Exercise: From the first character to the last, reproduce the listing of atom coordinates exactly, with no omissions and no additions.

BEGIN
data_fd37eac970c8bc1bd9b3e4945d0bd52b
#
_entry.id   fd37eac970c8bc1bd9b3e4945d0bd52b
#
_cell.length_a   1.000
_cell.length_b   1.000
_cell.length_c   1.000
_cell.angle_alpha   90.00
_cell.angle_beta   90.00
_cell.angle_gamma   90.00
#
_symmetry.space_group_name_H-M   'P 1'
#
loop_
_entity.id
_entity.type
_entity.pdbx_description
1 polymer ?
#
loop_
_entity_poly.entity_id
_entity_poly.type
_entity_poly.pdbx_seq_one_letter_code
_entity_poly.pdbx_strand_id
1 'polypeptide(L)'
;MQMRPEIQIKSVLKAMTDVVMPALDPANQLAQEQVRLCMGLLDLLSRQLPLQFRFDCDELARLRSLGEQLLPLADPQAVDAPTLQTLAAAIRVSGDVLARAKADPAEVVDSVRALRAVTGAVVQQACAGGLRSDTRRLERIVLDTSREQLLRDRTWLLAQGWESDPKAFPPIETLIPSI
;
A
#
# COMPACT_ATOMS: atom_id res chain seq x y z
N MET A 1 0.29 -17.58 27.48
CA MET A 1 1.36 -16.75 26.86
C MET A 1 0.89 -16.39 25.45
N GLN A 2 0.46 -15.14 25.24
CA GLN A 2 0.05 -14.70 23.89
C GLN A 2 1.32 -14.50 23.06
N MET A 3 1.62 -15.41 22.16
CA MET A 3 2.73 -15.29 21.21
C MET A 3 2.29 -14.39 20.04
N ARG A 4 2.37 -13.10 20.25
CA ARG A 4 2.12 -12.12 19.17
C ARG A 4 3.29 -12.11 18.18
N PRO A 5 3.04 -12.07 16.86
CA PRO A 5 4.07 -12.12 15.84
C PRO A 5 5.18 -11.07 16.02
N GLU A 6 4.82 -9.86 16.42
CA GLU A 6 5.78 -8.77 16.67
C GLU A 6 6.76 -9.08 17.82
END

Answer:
data_fd37eac970c8bc1bd9b3e4945d0bd52b
#
_entry.id   fd37eac970c8bc1bd9b3e4945d0bd52b
#
_cell.length_a   1.000
_cell.length_b   1.000
_cell.length_c   1.000
_cell.angle_alpha   90.00
_cell.angle_beta   90.00
_cell.angle_gamma   90.00
#
_symmetry.space_group_name_H-M   'P 1'
#
loop_
_entity.id
_entity.type
_entity.pdbx_description
1 polymer ?
#
loop_
_entity_poly.entity_id
_entity_poly.type
_entity_poly.pdbx_seq_one_letter_code
_entity_poly.pdbx_strand_id
1 'polypeptide(L)'
;MQMRPEIQIKSVLKAMTDVVMPALDPANQLAQEQVRLCMGLLDLLSRQLPLQFRFDCDELARLRSLGEQLLPLADPQAVDAPTLQTLAAAIRVSGDVLARAKADPAEVVDSVRALRAVTGAVVQQACAGGLRSDTRRLERIVLDTSREQLLRDRTWLLAQGWESDPKAFPPIETLIPSI
;
A
#
# COMPACT_ATOMS: atom_id res chain seq x y z
N MET A 1 0.29 -17.58 27.48
CA MET A 1 1.36 -16.75 26.86
C MET A 1 0.89 -16.39 25.45
N GLN A 2 0.46 -15.14 25.24
CA GLN A 2 0.05 -14.70 23.89
C GLN A 2 1.32 -14.50 23.06
N MET A 3 1.62 -15.41 22.16
CA MET A 3 2.73 -15.29 21.21
C MET A 3 2.29 -14.39 20.04
N ARG A 4 2.37 -13.10 20.25
CA ARG A 4 2.12 -12.12 19.17
C ARG A 4 3.29 -12.11 18.18
N PRO A 5 3.04 -12.07 16.86
CA PRO A 5 4.07 -12.12 15.84
C PRO A 5 5.18 -11.07 16.02
N GLU A 6 4.82 -9.86 16.42
CA GLU A 6 5.78 -8.77 16.67
C GLU A 6 6.76 -9.08 17.82